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Sheila North Wilson, right, grand chief of Manitoba Keewatinowi Okimakanak, speaks to media in Winnipeg on March 18, 2016. (John Woods/THE CANADIAN PRESS)
Sheila North Wilson, right, grand chief of Manitoba Keewatinowi Okimakanak, speaks to media in Winnipeg on March 18, 2016. (John Woods/THE CANADIAN PRESS)

Manitoba grand chief asks Trudeau to help remote reserve in crisis after fire Add to ...

A Manitoba grand chief is asking Prime Minister Justin Trudeau to help a remote First Nation left in crisis after a fire destroyed the community’s only grocery store and band office.

Sheila North Wilson, who represents northern First Nations, says in a letter to Trudeau that the Shamattawa First Nation is in a dire situation.

“I would urge you, prime minister, to accept Chief Jeffrey Napaokesik’s invitation to visit the community at your earliest convenience, in order to see for yourself first-hand the underlying causes of the ongoing mental health and wellness crisis that has gripped the community for many years,” she wrote in the letter dated Tuesday.

Since the fire, North Wilson says the community has been struggling to provide basic services for residents.

“This emergency situation is exacerbated by the mental health crisis brought on by the fire and by the day-to-day struggle of living in a remote and isolated community where the community members feel that they are being ignored and that their needs are not considered by the wider Canadian public,” writes North Wilson, with Manitoba Keewatinowi Okimakanak.

Shamattawa residents were left without supplies or emergency services when the blaze erupted Sept. 22. It gutted the Northern Store as well as the adjacent band office, radio station and 911 centre. Manitoba RCMP have said the fire was caused by six children, five of whom were under 12. One 12-year-old boy is facing arson charges.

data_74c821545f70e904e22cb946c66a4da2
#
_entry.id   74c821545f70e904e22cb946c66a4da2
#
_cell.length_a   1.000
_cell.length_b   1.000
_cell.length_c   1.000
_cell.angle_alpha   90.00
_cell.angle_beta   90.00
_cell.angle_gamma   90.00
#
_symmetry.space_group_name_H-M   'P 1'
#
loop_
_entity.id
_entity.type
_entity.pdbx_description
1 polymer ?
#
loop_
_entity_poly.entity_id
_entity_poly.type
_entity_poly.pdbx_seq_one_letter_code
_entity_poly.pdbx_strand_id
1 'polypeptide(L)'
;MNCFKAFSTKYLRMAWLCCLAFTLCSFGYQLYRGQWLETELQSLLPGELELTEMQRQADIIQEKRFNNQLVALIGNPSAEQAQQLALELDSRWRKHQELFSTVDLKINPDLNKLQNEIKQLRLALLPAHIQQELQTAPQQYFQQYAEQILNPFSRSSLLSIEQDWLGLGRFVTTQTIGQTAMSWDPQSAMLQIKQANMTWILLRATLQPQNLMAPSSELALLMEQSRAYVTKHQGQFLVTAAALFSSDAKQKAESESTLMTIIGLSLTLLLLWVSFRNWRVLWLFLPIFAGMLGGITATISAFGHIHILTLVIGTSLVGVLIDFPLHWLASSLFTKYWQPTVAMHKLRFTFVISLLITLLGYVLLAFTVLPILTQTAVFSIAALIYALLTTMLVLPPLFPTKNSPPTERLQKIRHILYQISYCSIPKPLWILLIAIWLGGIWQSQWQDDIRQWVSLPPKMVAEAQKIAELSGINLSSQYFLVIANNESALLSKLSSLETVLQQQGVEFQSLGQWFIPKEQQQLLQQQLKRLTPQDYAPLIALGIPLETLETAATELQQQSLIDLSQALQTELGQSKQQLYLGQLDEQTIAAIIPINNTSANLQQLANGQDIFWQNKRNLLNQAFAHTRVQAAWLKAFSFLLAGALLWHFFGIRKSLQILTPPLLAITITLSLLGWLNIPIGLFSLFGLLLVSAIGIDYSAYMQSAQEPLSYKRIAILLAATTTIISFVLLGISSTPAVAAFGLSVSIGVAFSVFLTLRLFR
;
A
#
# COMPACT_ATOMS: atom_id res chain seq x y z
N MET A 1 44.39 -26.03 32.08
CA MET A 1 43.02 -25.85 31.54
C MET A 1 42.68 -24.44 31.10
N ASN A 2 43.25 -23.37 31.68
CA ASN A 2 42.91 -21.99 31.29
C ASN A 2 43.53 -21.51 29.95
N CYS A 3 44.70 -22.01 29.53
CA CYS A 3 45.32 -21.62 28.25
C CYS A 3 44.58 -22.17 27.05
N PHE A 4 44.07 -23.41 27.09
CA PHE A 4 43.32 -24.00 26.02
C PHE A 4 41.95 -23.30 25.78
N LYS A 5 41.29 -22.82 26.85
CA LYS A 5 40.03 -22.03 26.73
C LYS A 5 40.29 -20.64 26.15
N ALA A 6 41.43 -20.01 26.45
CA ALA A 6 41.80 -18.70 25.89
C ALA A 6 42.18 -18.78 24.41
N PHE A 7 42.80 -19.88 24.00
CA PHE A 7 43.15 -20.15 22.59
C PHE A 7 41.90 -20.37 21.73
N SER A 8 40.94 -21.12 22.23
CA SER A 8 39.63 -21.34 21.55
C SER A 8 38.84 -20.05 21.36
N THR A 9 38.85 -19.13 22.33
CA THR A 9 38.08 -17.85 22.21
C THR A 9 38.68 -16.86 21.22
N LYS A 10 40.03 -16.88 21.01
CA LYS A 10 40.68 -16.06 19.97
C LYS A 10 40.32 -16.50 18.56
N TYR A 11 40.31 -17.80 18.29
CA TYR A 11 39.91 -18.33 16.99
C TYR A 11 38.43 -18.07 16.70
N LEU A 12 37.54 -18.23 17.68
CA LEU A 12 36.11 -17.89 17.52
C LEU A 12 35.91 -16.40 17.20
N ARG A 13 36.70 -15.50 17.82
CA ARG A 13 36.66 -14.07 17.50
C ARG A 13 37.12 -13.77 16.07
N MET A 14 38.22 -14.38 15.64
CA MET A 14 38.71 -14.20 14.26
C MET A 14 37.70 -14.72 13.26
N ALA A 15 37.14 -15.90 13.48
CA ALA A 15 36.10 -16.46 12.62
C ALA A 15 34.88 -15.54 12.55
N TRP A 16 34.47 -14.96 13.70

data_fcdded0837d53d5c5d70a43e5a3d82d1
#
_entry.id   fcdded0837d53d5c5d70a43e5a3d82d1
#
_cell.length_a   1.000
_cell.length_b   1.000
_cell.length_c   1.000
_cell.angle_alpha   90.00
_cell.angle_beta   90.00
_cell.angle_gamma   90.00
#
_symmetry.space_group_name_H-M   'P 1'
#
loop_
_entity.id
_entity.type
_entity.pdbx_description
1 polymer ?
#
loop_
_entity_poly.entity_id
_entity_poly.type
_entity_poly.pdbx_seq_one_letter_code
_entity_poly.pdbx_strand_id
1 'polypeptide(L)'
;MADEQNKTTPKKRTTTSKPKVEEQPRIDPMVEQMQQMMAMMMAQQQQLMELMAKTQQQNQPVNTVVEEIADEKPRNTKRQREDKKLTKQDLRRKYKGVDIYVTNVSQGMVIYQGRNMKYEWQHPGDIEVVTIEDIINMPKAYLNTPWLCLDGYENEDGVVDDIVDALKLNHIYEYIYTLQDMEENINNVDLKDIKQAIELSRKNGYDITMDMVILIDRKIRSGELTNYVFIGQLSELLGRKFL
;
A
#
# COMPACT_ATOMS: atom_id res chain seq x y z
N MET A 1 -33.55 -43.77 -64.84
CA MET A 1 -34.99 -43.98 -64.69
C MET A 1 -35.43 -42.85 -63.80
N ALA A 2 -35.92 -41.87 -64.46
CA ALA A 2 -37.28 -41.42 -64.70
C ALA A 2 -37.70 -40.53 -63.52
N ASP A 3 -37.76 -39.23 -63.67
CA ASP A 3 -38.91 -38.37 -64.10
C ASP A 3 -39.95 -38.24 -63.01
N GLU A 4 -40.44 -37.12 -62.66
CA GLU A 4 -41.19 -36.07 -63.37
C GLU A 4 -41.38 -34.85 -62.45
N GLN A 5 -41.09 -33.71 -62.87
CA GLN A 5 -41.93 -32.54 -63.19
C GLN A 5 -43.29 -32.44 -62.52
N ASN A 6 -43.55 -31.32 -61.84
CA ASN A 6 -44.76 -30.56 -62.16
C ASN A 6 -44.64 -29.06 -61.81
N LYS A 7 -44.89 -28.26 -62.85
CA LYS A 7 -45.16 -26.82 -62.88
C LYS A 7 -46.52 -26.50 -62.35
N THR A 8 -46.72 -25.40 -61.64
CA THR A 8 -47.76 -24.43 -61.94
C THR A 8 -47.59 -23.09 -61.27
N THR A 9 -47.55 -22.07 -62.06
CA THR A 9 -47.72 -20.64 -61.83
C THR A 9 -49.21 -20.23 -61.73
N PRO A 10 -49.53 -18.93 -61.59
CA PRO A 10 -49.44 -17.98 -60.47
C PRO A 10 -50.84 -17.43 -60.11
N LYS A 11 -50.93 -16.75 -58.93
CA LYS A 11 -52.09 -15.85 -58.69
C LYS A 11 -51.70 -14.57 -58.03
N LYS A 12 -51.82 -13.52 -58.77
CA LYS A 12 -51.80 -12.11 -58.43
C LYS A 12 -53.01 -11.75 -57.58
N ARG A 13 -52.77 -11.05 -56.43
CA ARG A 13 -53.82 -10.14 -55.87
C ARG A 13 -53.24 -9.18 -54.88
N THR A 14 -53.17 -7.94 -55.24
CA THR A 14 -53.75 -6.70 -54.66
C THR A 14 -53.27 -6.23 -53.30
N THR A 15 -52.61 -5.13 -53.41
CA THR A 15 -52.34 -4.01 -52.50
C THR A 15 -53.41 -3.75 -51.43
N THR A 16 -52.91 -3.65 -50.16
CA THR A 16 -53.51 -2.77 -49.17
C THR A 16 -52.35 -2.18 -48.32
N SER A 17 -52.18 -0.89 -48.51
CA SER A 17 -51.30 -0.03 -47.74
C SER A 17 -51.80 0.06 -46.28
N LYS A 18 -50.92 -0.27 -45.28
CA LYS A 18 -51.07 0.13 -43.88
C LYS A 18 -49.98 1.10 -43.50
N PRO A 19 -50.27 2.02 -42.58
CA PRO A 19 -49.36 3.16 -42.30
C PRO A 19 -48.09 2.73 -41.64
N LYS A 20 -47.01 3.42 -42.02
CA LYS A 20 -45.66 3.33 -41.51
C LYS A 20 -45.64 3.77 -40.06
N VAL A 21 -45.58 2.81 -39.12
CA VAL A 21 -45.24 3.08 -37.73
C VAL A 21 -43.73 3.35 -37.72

The reserve, 700 kilometres north of Winnipeg, has been rocked by a recent suicide and continues to suffer a chronic housing shortage, North Wilson says. There are 161 homes for a population of more than 1,400 people, she says. Each home houses an average of nine people.

Some homes sleep up to 22 people, she says.

“The mental distress of the youth has been expressed and manifested through dysfunction and through negative coping mechanisms such as substance abuse and fire-setting,” she writes.

Band Councillor Liberty Redhead says the community’s challenges have become more pronounced since the fire. Young people have had their school gym and recreation centre taken away because the space is being used as a temporary store. One mother of two recently committed suicide.

“We have been in a state of emergency since losing major infrastructure in our community due to a fire in September. This is on top of already existing conditions we have to deal with that together are affecting the well-being of our community,” Redhead says.

“Suicide is a major issue. We do not want to lose any more of our people.”

The First Nation said there has been one suicide and 92 attempts so far this year. In 2015, there were 99 attempts and six deaths from suicide.

Redhead and North Wilson say the First Nation needs long-term help from Ottawa.

They say the community buildings and equipment lost in the fire need to be replaced immediately. Any plan must take into account that the reserve is accessible only by air and winter road, which leaves a short window for supplies to be transported.

A spokesperson for Indigenous and Northern Affairs Canada did not immediately respond to a request for comment.

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